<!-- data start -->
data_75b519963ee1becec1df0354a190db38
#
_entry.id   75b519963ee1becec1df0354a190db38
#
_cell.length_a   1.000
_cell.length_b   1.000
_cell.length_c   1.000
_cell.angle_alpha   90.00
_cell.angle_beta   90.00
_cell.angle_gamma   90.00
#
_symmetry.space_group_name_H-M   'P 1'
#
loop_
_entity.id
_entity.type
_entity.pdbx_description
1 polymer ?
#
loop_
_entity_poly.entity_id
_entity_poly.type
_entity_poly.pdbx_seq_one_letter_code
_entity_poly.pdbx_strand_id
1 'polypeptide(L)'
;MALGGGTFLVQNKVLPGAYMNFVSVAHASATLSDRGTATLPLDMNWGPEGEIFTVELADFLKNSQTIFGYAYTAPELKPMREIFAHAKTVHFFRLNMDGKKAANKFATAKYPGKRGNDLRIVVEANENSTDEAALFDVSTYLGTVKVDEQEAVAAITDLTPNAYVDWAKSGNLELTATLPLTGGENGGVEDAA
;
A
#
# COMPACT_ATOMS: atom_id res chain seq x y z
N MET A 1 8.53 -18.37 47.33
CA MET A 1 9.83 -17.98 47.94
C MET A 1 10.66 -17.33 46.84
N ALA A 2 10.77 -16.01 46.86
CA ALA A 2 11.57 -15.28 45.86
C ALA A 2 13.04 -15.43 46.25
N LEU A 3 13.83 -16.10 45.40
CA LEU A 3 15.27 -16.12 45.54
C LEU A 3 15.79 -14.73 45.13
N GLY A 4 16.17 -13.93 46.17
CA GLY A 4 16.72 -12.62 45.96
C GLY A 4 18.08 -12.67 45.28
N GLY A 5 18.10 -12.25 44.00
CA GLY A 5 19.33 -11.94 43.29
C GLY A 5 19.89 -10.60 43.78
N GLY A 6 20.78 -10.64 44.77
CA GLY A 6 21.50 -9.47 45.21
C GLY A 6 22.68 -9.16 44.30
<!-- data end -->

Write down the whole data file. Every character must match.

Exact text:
data_75b519963ee1becec1df0354a190db38
#
_entry.id   75b519963ee1becec1df0354a190db38
#
_cell.length_a   1.000
_cell.length_b   1.000
_cell.length_c   1.000
_cell.angle_alpha   90.00
_cell.angle_beta   90.00
_cell.angle_gamma   90.00
#
_symmetry.space_group_name_H-M   'P 1'
#
loop_
_entity.id
_entity.type
_entity.pdbx_description
1 polymer ?
#
loop_
_entity_poly.entity_id
_entity_poly.type
_entity_poly.pdbx_seq_one_letter_code
_entity_poly.pdbx_strand_id
1 'polypeptide(L)'
;MALGGGTFLVQNKVLPGAYMNFVSVAHASATLSDRGTATLPLDMNWGPEGEIFTVELADFLKNSQTIFGYAYTAPELKPMREIFAHAKTVHFFRLNMDGKKAANKFATAKYPGKRGNDLRIVVEANENSTDEAALFDVSTYLGTVKVDEQEAVAAITDLTPNAYVDWAKSGNLELTATLPLTGGENGGVEDAA
;
A
#
# COMPACT_ATOMS: atom_id res chain seq x y z
N MET A 1 8.53 -18.37 47.33
CA MET A 1 9.83 -17.98 47.94
C MET A 1 10.66 -17.33 46.84
N ALA A 2 10.77 -16.01 46.86
CA ALA A 2 11.57 -15.28 45.86
C ALA A 2 13.04 -15.43 46.25
N LEU A 3 13.83 -16.10 45.40
CA LEU A 3 15.27 -16.12 45.54
C LEU A 3 15.79 -14.73 45.13
N GLY A 4 16.17 -13.93 46.17
CA GLY A 4 16.72 -12.62 45.96
C GLY A 4 18.08 -12.67 45.28
N GLY A 5 18.10 -12.25 44.00
CA GLY A 5 19.33 -11.94 43.29
C GLY A 5 19.89 -10.60 43.78
N GLY A 6 20.78 -10.64 44.77
CA GLY A 6 21.50 -9.47 45.21
C GLY A 6 22.68 -9.16 44.30